One week after the cease-fire agreement reached in Minsk, Belarus, GMF’s Brussels office hosted a panel discussion entitled “Security Challenges in a New World Order and Strategic Insights from the Cold War,” as part of GMF’s “Legacy of ‘89” series. Diego Ruiz Palmer, head of the economics and security assessments unit at NATO; Ioan Mircea Paşcu, vice president of the European Parliament; and Ofer Fridman, sessional lecturer at the University of Reading, offered their insights in what was a lively discussion. Ian Lesser, senior director of foreign and security policy and executive director of GMF’s Brussels office, moderated the event.
The discussion revolved around the aftermath of the fall of the Berlin wall and the dissolution of the Soviet Union, focusing on the political and institutional development of the European Union and NATO, and Russia’s marginal role in the establishment of a new European geostrategic landscape. The current situation in Eastern Europe was viewed through the lens of the legacy of the fall of the Berlin wall. As one discussant mentioned, it is pertinent when interacting with Russia that its history and background are taken into consideration and that Russian developments are not solely considered through a western lens. In this context, the question of the possibility of a democratic future for Russia was also raised. Participants offered differing perspectives on the impact the post-Cold War developments had in Europe over Vladimir Putin’s own grand strategy and to what extent Russia alone should be held accountable for the current conflict at Europe’s eastern borders and the growing schism in the Russo-Western relationship.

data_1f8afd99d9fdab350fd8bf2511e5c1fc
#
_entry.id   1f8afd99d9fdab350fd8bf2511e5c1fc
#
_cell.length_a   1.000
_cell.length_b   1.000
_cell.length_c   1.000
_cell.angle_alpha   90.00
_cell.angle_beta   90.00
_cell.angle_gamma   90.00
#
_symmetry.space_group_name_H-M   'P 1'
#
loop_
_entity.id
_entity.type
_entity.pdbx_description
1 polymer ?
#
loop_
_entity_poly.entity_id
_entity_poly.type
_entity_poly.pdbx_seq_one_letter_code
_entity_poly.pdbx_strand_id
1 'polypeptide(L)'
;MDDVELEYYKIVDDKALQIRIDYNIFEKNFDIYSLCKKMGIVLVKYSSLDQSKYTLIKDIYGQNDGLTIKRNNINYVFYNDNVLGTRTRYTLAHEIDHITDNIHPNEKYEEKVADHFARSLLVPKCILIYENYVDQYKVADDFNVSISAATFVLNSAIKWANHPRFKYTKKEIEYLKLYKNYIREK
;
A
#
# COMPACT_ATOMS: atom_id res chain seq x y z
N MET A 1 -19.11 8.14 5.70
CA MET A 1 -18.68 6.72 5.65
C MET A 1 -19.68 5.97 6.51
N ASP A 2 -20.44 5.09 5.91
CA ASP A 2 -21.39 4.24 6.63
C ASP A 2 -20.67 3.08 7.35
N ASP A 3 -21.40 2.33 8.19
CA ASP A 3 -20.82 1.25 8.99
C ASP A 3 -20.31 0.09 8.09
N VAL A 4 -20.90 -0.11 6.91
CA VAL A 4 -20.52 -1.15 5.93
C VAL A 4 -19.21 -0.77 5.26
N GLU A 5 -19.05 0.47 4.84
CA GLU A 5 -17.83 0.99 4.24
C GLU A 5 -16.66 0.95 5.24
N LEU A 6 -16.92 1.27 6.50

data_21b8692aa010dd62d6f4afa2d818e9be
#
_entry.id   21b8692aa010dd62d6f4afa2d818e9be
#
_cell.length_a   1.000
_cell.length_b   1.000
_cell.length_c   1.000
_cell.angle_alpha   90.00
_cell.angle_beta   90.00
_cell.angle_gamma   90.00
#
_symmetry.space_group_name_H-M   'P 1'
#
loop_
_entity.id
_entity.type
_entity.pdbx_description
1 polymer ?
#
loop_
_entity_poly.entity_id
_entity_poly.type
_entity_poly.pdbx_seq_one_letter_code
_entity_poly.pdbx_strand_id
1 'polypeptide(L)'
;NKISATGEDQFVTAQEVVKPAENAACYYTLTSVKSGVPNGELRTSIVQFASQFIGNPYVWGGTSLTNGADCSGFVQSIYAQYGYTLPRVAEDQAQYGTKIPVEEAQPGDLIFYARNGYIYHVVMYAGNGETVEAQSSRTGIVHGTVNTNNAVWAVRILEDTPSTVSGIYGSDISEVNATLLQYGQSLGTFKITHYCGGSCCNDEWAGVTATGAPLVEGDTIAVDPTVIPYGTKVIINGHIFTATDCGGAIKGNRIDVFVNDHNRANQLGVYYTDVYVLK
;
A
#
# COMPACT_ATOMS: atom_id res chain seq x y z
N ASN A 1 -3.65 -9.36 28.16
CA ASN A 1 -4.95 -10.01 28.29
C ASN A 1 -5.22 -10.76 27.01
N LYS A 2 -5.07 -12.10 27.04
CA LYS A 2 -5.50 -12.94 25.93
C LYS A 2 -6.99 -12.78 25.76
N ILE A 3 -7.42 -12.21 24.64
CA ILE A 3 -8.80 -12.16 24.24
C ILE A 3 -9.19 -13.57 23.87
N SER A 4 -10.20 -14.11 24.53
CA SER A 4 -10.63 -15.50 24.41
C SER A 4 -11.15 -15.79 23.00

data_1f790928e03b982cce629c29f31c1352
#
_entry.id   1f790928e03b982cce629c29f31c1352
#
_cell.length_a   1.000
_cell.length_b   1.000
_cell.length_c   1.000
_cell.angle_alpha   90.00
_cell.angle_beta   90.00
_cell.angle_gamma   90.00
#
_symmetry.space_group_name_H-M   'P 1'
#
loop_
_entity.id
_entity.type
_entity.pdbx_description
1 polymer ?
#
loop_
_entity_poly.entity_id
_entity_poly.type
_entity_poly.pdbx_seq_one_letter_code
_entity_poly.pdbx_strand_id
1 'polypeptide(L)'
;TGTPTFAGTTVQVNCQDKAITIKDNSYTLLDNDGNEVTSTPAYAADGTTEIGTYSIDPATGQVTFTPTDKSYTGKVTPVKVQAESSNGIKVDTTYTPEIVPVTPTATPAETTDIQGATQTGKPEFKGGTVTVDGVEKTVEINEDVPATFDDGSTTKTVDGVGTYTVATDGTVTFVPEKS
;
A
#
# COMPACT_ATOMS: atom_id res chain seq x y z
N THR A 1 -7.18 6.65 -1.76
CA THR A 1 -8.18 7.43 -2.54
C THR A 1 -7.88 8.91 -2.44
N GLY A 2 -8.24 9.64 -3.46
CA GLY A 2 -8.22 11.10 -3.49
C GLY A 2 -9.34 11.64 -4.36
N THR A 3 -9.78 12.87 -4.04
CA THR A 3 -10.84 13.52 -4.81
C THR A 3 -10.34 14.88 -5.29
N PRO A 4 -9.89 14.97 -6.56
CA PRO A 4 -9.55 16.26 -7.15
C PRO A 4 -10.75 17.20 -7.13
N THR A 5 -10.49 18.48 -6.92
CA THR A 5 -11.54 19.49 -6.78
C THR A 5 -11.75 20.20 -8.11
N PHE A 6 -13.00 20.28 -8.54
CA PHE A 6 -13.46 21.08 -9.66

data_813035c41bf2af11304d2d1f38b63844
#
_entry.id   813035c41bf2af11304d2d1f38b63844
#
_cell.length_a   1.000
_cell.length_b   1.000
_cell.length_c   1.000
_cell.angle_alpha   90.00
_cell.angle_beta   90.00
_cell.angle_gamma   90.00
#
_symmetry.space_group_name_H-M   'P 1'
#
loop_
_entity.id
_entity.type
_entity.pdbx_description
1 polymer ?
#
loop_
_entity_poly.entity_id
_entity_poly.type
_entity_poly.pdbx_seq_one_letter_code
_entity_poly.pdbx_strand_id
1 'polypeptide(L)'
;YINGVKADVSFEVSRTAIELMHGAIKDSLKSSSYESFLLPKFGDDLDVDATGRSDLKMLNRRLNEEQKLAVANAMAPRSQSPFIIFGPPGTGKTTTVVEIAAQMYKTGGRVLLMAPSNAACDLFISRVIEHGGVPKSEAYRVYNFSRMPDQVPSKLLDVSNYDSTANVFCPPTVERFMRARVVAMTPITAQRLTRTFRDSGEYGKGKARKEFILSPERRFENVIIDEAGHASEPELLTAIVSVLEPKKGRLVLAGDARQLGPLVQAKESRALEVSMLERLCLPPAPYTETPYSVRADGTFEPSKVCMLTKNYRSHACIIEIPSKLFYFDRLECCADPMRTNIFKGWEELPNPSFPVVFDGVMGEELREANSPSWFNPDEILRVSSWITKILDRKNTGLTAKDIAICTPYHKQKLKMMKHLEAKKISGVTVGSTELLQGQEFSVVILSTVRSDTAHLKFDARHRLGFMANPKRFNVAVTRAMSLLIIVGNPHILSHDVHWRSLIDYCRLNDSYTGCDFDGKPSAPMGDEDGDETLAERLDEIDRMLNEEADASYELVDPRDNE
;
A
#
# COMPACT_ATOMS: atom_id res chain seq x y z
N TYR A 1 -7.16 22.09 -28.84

The discussion ended with the shared sentiment that the democratization procedure started in 1989 with the fall of the Berlin Wall has falsely appeared conclusive. Despite the accession of the Central and Eastern European countries to the European Union and NATO, further efforts for ensuring that democracy is in place and functioning have to be undertaken.